Author Feature: John Keats


If the aristocratic families of Byron and Shelley seemed unlikely to produce a great poet, the origin of John Keats seems just as unaccountable. His father, foreman in a London livery-stable, married the owner’s daughter, and became proprietor. Yet Keats’s parents were not ordinary people. The father, but for an untimely fall from his horse, would doubtless have strained every nerve to give his three sons, John, George, and Tom, a university education. The mother was vivacious and intelligent, and her boys adored her. In school at Enfield, John was a sturdy, lively youngster, handy with his fists, a terrier for courage,” warm-hearted, often fighting with those he loved most, especially George. He could take a prize when he wished; but from his early teens he, poet-like, read himself into an education in the early English poets, especially Spenser and Shakespeare and Milton, and in handbooks of classic myth such as Lempriere’s Classical Dictionary, which he is said to have had by heart. At fifteen his guardian apprenticed him to a surgeon at Edmonton. Here and in London he worked well for six years of his short life, in both the study and practice of medicine, but at twenty-one gave it over for the real call of poetry.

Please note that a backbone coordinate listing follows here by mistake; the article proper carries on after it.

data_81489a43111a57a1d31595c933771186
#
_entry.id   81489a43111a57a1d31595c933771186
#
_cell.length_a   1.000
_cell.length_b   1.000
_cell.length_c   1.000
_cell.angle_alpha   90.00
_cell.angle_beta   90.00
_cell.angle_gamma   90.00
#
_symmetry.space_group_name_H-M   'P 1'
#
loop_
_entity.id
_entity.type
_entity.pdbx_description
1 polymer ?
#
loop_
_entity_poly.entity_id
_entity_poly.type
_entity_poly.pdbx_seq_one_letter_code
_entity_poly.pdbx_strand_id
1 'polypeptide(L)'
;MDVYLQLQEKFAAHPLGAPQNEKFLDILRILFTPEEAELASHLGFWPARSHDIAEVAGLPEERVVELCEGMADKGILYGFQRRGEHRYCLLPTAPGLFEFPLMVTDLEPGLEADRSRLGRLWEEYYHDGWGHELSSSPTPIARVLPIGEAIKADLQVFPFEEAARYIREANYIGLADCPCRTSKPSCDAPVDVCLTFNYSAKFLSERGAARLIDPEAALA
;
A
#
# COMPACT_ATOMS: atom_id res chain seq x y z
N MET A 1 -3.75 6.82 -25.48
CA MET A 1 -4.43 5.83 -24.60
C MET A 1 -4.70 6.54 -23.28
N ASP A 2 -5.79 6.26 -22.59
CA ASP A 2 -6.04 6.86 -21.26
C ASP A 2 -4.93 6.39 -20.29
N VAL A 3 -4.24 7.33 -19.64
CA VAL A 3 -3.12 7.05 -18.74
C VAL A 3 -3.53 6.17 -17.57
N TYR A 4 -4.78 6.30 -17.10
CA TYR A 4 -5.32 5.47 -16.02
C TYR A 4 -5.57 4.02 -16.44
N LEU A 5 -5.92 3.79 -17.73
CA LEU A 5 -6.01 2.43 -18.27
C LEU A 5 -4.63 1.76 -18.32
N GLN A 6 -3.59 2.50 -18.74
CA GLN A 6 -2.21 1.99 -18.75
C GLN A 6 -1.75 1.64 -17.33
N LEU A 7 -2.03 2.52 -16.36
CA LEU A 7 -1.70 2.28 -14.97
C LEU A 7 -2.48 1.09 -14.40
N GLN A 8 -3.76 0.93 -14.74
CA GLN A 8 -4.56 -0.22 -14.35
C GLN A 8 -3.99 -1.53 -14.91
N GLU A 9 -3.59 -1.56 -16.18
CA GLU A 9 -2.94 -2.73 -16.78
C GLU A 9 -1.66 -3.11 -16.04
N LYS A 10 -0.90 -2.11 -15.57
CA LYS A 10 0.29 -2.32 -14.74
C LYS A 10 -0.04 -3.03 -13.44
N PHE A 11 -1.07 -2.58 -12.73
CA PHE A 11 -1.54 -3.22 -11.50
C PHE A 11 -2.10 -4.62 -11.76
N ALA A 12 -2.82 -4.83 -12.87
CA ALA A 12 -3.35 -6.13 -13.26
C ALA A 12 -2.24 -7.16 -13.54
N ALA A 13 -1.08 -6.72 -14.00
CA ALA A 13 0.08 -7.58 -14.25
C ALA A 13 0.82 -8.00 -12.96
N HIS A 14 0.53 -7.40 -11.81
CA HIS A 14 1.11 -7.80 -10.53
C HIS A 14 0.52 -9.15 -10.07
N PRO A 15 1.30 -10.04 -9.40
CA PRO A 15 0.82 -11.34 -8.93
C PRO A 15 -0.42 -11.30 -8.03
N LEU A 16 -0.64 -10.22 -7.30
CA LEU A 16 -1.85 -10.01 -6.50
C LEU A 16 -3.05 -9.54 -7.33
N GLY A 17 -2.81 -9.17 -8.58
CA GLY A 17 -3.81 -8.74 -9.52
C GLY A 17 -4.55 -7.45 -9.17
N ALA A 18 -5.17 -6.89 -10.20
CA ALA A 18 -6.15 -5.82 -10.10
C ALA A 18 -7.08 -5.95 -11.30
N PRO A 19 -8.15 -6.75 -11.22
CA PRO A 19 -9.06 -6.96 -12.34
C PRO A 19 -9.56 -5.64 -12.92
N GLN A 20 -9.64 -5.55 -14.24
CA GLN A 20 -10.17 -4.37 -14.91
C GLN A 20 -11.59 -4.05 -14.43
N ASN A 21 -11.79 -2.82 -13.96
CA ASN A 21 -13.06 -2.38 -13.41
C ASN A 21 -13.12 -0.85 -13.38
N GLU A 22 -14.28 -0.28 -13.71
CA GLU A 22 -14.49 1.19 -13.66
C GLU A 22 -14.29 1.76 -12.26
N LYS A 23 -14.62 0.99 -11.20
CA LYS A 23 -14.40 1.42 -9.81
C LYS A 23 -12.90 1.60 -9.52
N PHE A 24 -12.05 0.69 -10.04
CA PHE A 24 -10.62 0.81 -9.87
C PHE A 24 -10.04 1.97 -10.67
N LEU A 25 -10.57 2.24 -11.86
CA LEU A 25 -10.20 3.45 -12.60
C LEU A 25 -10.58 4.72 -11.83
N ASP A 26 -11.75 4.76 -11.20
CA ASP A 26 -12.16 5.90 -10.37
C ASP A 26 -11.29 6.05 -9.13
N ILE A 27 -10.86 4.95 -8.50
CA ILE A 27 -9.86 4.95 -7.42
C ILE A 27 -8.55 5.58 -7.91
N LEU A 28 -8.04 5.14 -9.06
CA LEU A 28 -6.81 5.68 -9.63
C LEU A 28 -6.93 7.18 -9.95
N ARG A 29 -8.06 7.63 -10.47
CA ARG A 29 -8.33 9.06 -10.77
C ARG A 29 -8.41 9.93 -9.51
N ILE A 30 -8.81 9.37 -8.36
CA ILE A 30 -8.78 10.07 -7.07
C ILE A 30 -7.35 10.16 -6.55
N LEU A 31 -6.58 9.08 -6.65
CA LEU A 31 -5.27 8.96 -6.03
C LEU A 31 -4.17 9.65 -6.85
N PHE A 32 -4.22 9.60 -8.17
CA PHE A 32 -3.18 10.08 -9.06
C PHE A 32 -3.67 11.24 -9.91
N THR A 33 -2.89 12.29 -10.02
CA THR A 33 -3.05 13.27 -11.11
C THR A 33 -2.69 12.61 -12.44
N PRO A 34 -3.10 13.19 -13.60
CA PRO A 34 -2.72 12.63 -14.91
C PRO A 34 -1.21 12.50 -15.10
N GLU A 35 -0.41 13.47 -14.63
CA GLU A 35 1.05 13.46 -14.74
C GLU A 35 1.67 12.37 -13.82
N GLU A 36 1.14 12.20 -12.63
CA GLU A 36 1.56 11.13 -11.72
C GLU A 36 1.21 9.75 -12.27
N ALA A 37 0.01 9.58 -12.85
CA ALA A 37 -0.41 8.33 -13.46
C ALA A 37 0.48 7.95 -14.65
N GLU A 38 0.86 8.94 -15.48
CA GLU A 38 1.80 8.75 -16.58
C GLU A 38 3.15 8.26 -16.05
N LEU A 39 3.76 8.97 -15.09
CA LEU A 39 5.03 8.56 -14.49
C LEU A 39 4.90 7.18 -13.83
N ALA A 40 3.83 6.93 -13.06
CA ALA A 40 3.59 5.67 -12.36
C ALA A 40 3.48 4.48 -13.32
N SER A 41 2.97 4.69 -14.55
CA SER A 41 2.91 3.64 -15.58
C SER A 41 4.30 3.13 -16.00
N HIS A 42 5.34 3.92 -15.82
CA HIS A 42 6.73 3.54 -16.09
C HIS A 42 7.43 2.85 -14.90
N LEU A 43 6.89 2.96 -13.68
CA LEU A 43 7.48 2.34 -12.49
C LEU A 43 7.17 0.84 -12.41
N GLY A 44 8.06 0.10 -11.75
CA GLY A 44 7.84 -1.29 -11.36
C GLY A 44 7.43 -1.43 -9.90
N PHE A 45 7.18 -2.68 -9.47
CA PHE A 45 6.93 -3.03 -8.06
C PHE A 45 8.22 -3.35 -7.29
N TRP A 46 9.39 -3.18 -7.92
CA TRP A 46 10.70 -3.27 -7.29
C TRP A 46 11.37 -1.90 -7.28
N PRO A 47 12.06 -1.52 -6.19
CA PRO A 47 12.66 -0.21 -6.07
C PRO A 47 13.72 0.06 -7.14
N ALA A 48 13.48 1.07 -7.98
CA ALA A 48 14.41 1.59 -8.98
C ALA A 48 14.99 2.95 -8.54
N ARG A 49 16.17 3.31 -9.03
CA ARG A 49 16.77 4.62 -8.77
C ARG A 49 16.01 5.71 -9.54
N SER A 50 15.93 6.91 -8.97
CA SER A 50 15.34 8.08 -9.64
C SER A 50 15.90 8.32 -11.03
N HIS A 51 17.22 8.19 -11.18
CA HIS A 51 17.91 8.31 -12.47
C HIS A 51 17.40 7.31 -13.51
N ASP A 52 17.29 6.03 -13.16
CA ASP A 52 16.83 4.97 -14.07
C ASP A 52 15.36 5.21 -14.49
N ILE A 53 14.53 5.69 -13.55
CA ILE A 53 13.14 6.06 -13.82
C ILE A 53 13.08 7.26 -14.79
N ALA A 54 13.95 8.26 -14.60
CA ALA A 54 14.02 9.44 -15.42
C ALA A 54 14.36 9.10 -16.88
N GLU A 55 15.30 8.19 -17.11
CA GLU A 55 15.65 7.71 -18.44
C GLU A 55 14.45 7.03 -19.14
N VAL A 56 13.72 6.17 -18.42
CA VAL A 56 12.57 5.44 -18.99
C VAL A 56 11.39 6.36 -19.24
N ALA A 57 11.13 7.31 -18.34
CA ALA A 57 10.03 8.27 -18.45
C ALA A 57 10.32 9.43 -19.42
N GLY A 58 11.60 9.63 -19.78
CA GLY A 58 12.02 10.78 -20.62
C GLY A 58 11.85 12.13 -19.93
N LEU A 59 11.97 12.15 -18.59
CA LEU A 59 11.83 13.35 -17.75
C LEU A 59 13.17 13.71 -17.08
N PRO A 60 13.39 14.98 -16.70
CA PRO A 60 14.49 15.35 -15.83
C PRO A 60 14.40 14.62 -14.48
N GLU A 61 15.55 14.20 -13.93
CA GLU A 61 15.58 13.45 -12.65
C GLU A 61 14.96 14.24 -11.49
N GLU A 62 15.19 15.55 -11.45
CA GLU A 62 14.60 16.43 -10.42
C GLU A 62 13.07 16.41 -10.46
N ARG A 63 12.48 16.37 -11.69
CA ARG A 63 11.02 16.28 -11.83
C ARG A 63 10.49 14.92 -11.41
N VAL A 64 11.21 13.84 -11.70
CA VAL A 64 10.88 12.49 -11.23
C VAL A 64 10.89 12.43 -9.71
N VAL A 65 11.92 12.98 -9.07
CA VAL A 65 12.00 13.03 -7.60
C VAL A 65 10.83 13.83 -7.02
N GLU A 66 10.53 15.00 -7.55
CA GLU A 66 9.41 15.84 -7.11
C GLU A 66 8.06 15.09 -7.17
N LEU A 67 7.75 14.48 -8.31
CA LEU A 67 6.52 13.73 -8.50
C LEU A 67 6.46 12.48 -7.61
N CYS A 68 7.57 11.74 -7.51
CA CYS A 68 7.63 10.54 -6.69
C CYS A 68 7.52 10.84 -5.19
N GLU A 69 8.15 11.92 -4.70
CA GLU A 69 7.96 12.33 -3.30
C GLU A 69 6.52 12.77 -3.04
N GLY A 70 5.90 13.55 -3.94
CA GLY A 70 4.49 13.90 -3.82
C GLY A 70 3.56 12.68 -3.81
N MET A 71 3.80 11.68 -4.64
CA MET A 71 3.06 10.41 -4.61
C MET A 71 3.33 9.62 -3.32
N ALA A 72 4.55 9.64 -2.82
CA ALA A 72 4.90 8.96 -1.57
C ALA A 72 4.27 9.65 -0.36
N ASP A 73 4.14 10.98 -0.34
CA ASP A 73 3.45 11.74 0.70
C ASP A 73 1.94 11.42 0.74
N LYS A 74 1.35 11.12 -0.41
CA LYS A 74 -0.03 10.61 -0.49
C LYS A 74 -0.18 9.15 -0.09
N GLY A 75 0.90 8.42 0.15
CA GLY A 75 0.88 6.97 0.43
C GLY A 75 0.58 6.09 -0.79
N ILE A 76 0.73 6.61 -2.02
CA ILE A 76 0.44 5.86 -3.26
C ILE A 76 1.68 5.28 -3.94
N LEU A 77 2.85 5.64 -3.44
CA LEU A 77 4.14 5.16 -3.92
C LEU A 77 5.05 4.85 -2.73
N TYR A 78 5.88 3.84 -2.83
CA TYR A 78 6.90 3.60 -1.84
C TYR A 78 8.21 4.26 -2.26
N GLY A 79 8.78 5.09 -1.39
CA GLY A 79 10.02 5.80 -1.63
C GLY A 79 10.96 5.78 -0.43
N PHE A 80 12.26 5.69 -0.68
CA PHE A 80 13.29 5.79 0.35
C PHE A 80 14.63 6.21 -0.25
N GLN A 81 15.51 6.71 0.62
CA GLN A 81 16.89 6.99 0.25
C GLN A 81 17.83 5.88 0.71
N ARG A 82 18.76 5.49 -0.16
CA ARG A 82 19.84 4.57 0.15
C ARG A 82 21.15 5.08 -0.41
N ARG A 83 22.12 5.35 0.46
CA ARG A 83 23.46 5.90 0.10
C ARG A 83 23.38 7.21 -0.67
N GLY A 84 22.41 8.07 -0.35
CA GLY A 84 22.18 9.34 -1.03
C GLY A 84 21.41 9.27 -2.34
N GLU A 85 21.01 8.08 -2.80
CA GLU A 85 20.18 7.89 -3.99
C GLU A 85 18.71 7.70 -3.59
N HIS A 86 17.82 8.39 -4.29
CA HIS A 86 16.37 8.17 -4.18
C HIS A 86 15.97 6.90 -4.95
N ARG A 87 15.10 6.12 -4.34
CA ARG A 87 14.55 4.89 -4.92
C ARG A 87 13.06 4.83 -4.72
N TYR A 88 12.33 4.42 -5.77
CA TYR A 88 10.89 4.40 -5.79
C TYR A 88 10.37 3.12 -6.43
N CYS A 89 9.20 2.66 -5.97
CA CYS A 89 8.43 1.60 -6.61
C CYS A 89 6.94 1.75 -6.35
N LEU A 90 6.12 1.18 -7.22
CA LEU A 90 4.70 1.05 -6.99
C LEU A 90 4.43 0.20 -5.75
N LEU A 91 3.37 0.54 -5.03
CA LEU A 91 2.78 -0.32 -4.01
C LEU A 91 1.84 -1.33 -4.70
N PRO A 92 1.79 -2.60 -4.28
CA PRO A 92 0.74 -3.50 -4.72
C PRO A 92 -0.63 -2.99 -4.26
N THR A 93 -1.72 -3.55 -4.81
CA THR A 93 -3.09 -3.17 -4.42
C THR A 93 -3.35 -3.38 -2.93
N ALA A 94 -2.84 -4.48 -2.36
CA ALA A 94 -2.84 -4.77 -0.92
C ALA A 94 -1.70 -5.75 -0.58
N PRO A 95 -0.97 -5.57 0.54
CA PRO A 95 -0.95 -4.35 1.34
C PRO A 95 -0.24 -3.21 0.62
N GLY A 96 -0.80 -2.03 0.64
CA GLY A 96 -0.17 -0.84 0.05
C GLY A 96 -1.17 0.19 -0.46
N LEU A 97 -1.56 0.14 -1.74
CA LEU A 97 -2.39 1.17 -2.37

He grew to be broad of shoulder, though hardly over five feet tall, with fair auburn hair, fine features, and the poet’s eye. Friends always gravitated to him–men rather than women–George Cowden Clark, Charles Mathew, Leigh Hunt, the painters Haydon and Severn, Reynolds, Brown, and the young Oxford man, Bailey. But for Keats’s social sensitiveness Shelley would doubtless have been an intimate. He exhibited no poetic eccentricities except loncly depressions now and then even in boyhood, and curious preoccupations with the wind or clouds in the country. His genius gave him independence. He evaded criticism and literary advice from Hunt, and even from Shelley.

He spoke of the scathing reviews of Endymion, especially in the Quarterly, which tried to thwart his fame, as “a mere matter of the moment–I think I shall be among the English poets after my death.”